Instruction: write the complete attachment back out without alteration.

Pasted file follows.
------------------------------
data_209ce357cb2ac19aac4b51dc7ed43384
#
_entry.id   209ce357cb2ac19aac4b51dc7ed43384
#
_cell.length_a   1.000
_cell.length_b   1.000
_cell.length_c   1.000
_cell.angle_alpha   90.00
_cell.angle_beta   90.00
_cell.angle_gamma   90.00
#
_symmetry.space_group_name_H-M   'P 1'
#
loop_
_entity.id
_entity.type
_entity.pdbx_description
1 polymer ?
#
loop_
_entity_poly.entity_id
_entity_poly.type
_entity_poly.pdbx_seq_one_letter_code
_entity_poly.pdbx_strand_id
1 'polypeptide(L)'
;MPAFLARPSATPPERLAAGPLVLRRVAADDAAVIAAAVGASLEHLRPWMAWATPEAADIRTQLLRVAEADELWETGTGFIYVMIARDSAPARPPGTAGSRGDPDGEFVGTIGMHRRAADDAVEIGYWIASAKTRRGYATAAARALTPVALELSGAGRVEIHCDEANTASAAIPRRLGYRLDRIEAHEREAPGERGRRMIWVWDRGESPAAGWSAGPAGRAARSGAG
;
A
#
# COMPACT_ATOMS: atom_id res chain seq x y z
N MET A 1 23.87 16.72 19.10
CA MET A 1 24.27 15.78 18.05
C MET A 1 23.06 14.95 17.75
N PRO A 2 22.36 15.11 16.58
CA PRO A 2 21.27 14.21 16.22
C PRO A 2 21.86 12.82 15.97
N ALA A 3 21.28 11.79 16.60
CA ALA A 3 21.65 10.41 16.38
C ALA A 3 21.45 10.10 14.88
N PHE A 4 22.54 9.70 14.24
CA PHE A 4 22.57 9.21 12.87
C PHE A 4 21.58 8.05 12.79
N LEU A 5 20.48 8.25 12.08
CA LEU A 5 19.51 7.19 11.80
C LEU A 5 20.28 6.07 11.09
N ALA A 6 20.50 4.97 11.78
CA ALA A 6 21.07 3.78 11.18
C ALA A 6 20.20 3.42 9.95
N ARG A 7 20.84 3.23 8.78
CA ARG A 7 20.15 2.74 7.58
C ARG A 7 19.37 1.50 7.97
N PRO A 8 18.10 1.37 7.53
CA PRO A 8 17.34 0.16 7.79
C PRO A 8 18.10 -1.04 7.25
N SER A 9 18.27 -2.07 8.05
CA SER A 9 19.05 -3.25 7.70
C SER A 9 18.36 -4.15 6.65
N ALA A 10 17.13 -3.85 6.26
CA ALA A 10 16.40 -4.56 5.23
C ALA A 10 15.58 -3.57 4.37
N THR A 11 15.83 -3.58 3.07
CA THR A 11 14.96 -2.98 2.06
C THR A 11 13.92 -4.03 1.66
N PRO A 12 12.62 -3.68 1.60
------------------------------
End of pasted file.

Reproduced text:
data_209ce357cb2ac19aac4b51dc7ed43384
#
_entry.id   209ce357cb2ac19aac4b51dc7ed43384
#
_cell.length_a   1.000
_cell.length_b   1.000
_cell.length_c   1.000
_cell.angle_alpha   90.00
_cell.angle_beta   90.00
_cell.angle_gamma   90.00
#
_symmetry.space_group_name_H-M   'P 1'
#
loop_
_entity.id
_entity.type
_entity.pdbx_description
1 polymer ?
#
loop_
_entity_poly.entity_id
_entity_poly.type
_entity_poly.pdbx_seq_one_letter_code
_entity_poly.pdbx_strand_id
1 'polypeptide(L)'
;MPAFLARPSATPPERLAAGPLVLRRVAADDAAVIAAAVGASLEHLRPWMAWATPEAADIRTQLLRVAEADELWETGTGFIYVMIARDSAPARPPGTAGSRGDPDGEFVGTIGMHRRAADDAVEIGYWIASAKTRRGYATAAARALTPVALELSGAGRVEIHCDEANTASAAIPRRLGYRLDRIEAHEREAPGERGRRMIWVWDRGESPAAGWSAGPAGRAARSGAG
;
A
#
# COMPACT_ATOMS: atom_id res chain seq x y z
N MET A 1 23.87 16.72 19.10
CA MET A 1 24.27 15.78 18.05
C MET A 1 23.06 14.95 17.75
N PRO A 2 22.36 15.11 16.58
CA PRO A 2 21.27 14.21 16.22
C PRO A 2 21.86 12.82 15.97
N ALA A 3 21.28 11.79 16.60
CA ALA A 3 21.65 10.41 16.38
C ALA A 3 21.45 10.10 14.88
N PHE A 4 22.54 9.70 14.24
CA PHE A 4 22.57 9.21 12.87
C PHE A 4 21.58 8.05 12.79
N LEU A 5 20.48 8.25 12.08
CA LEU A 5 19.51 7.19 11.80
C LEU A 5 20.28 6.07 11.09
N ALA A 6 20.50 4.97 11.78
CA ALA A 6 21.07 3.78 11.18
C ALA A 6 20.20 3.42 9.95
N ARG A 7 20.84 3.23 8.78
CA ARG A 7 20.15 2.74 7.58
C ARG A 7 19.37 1.50 7.97
N PRO A 8 18.10 1.37 7.53
CA PRO A 8 17.34 0.16 7.79
C PRO A 8 18.10 -1.04 7.25
N SER A 9 18.27 -2.07 8.05
CA SER A 9 19.05 -3.25 7.70
C SER A 9 18.36 -4.15 6.65
N ALA A 10 17.13 -3.85 6.26
CA ALA A 10 16.40 -4.56 5.23
C ALA A 10 15.58 -3.57 4.37
N THR A 11 15.83 -3.58 3.07
CA THR A 11 14.96 -2.98 2.06
C THR A 11 13.92 -4.03 1.66
N PRO A 12 12.62 -3.68 1.60